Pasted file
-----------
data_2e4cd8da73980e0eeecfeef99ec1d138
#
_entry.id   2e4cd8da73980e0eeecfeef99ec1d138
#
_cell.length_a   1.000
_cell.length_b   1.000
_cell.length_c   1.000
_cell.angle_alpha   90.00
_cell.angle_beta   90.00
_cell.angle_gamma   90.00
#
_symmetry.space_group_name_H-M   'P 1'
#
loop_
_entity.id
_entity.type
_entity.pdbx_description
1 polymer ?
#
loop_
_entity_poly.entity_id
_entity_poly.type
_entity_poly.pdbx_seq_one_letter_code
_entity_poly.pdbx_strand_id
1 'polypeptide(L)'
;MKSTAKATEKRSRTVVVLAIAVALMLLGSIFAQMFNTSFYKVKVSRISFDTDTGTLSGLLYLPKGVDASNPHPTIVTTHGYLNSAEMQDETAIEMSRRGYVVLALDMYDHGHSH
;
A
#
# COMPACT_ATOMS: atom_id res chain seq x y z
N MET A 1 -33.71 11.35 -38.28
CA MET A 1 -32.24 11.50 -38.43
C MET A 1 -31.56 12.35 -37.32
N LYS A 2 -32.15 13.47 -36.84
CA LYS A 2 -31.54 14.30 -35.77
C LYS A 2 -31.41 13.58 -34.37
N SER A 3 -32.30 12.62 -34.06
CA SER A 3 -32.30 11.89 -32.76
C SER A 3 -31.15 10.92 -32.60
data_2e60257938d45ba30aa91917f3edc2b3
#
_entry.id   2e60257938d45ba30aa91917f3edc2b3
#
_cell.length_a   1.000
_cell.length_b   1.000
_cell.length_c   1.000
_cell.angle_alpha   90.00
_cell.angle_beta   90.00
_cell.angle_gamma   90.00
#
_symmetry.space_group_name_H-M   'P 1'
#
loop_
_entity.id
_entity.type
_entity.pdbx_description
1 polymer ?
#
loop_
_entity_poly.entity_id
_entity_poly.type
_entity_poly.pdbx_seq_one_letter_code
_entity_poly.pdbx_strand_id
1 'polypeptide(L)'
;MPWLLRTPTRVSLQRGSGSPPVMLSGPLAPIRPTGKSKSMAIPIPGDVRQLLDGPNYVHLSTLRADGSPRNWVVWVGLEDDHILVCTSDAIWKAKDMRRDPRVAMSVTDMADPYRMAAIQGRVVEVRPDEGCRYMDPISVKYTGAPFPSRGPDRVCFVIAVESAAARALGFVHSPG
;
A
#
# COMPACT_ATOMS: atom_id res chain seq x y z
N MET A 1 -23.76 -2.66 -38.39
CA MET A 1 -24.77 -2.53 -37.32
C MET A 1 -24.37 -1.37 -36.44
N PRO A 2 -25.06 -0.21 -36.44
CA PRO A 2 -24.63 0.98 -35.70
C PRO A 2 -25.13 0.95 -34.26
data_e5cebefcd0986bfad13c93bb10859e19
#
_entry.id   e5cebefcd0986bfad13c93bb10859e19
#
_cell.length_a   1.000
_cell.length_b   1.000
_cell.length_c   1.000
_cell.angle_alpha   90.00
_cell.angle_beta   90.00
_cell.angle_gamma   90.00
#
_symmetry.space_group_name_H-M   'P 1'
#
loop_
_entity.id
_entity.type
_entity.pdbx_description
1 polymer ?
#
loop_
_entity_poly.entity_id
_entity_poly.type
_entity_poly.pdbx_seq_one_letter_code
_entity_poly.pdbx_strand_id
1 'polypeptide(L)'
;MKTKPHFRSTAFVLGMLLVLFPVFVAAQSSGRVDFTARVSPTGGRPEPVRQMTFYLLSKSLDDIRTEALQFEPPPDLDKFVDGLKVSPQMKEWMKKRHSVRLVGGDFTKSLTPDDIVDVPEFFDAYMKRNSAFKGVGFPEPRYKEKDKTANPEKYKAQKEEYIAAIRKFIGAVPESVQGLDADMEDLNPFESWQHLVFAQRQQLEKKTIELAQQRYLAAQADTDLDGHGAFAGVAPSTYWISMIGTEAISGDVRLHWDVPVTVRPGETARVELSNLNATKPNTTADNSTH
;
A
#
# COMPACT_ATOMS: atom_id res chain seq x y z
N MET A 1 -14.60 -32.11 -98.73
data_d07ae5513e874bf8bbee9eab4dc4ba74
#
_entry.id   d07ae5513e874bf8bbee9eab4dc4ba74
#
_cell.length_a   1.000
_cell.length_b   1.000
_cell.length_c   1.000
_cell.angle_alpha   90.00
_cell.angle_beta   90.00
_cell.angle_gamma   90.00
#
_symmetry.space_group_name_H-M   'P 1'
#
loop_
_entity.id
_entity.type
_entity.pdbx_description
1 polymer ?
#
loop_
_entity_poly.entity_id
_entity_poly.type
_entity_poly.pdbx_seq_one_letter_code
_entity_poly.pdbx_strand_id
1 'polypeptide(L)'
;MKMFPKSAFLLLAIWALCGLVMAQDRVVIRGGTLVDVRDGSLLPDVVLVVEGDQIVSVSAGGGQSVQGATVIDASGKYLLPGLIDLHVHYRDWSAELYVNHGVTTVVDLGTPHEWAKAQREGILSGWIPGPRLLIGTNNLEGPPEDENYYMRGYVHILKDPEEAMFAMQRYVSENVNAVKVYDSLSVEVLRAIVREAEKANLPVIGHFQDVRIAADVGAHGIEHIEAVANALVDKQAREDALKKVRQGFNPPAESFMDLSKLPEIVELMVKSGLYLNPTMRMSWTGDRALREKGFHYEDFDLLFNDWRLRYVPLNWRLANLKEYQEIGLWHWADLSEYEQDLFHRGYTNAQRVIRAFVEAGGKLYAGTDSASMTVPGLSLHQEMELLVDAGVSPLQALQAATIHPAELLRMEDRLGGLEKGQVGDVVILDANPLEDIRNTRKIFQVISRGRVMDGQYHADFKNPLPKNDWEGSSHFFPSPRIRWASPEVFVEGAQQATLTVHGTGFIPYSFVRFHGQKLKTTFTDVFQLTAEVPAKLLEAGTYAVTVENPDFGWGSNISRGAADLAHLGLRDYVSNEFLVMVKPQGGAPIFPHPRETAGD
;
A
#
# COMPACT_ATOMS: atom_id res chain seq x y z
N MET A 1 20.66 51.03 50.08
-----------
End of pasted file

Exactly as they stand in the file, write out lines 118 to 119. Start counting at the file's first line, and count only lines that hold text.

_symmetry.space_group_name_H-M   'P 1'
#